In the case of this trash-talking Londoner, daughter of comedian Keith Allen, the exception proves the rule. With the voice of an angel,
the 21-year-old sings words so true—about Tony Blair’s England,
about two-faced geezers—they couldn't be funnier, set to jaunty
ska-pop grooves that'd turn Prince Buster emerald with envy.
Alright, Still is A Clockwork Orange as interpreted by Bananarama
on an epic bender. In other words, it's really about sex.

5. Juana Molina - Son (Domino)

Like Seattle's Rosie Thomas, Juana Molina plies two trades:
comedienne and musician. Not at the same time, naturally. On her fourth full-length and second domestic release, the Buenos Aires-based polymath, best known to South Americans as the star of Juana and Her Sisters, comes on playful and pretty, rather than comic or crude. With a clear and gentle voice that evokes Astrud Gilberto and Stereolab's Laetitia Sadier--she lived in France as a child--Molina whisper-sings atop woozy keyboards, exotic sound effects (bird calls, radio static), subtle percussive elements (cymbals, gongs), and airy acoustic guitar (delicately finger-picked in the Nick Drake style).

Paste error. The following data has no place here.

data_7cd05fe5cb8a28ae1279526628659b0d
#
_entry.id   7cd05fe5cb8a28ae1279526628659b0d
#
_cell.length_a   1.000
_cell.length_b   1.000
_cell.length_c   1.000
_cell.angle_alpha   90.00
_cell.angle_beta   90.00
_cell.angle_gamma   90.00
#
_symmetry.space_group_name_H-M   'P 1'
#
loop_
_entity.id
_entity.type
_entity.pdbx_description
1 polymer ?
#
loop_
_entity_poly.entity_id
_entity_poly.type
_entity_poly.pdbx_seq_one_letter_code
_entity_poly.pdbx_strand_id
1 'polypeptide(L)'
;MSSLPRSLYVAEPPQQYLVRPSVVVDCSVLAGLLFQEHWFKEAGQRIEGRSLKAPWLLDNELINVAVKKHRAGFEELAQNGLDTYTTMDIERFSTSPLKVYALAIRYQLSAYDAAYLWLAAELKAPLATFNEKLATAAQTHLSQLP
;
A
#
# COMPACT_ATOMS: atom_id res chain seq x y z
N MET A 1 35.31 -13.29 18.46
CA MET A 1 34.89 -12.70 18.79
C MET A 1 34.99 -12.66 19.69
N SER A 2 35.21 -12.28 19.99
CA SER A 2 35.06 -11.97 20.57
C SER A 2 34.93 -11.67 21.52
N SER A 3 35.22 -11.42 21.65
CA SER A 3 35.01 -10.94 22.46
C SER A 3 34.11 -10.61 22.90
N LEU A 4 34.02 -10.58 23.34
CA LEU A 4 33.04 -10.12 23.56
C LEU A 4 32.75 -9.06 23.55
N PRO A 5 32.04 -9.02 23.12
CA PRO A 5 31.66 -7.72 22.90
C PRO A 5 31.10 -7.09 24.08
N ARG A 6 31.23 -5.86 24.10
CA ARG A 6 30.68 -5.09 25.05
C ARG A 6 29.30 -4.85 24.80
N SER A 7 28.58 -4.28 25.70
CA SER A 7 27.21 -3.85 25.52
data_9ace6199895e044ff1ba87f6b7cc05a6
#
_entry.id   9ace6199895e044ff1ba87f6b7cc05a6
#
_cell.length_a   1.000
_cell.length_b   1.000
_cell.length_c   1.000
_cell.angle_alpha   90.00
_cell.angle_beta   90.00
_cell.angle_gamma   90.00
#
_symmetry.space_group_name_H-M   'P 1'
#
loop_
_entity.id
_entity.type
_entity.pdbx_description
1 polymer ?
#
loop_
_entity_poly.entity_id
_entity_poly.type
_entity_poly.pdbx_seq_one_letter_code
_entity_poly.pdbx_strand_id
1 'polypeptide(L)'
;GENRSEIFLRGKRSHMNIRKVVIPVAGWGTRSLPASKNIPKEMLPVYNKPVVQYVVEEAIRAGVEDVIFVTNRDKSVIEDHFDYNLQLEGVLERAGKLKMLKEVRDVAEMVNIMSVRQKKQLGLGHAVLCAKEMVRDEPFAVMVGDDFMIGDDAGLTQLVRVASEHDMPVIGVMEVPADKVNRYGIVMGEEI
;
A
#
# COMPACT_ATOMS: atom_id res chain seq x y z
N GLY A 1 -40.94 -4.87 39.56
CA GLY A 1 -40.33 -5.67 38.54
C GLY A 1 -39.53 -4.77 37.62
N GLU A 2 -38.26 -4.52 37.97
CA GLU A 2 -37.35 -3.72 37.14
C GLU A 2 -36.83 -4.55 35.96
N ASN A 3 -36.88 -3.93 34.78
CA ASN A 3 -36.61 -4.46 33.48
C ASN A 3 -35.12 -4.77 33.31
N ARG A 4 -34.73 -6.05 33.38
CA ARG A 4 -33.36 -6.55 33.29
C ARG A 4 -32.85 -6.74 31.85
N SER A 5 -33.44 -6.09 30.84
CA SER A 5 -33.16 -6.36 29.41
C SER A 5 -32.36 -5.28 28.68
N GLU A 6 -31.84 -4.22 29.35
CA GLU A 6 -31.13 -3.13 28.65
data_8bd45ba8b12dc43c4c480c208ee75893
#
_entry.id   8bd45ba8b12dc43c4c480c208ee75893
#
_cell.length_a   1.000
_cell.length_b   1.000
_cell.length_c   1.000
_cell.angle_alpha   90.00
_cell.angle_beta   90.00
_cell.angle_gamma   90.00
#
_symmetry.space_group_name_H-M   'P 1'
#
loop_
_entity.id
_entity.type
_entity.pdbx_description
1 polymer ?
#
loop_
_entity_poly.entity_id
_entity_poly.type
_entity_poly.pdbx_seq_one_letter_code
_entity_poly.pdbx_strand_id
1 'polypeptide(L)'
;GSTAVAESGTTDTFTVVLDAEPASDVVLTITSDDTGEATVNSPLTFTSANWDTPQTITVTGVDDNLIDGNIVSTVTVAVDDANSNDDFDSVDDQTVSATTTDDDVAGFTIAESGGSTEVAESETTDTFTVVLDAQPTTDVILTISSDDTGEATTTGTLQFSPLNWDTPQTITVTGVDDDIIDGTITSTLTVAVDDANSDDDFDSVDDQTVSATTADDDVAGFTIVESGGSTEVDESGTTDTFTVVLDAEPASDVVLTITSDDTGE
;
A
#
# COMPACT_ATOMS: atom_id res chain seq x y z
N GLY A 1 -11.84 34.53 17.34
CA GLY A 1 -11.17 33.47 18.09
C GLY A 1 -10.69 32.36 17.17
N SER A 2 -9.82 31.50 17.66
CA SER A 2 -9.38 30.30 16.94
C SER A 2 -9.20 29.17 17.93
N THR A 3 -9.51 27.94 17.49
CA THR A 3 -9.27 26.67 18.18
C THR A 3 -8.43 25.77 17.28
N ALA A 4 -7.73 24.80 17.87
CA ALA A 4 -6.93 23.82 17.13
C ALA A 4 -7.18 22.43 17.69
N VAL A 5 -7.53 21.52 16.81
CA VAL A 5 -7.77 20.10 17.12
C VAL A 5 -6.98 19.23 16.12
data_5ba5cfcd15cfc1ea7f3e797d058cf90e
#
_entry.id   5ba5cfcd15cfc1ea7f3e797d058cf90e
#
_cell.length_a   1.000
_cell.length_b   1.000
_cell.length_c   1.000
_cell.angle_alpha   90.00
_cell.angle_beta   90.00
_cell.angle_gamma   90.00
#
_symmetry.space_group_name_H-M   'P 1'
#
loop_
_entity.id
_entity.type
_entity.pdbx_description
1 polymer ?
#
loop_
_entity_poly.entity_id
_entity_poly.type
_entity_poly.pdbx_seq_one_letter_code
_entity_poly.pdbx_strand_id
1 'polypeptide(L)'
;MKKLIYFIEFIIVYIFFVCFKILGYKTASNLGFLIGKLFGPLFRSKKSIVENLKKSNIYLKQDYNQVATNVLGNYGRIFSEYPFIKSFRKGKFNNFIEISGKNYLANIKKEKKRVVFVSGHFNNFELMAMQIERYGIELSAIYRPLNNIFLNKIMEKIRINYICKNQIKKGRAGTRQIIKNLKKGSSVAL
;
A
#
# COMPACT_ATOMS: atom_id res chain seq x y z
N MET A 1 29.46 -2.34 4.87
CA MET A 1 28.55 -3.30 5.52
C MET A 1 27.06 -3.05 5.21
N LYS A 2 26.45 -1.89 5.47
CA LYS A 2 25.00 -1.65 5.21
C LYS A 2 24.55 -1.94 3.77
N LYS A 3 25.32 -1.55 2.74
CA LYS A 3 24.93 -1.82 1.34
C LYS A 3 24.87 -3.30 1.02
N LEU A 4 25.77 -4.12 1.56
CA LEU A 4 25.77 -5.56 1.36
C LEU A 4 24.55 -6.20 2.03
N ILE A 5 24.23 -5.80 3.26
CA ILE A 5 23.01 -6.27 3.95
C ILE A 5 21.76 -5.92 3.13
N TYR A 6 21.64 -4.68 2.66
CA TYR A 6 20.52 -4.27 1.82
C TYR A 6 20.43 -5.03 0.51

The singer/songwriter, who recently returned to Argentina after a sojourn in LA, speaks a universal language. On the self-produced follow-up to Segundo, she splits her breezy vocals between Spanish phrases and wordless utterings. Rather than Ella Fitzgerald-type scatting, Molina employs multi-tracked "ahs," "oohs”--even a whistle
or two. Spanish for "they are," Son is the answer to the musical question: Are Juana Molina's new songs as beautiful as before?

6. Be Your Own Pet - Be Your Own Pet
(Infinity Cat/Ecstatic Peace)
7. The Black Angels - Passover (Light in the Attic)
8. Starless and Bible Black - S/T (Locust Music)
9. Wax Tailor - Tales of the Forgotten Melodies (Decon)
10. Marisa Monte - Universo Ao Meu Redor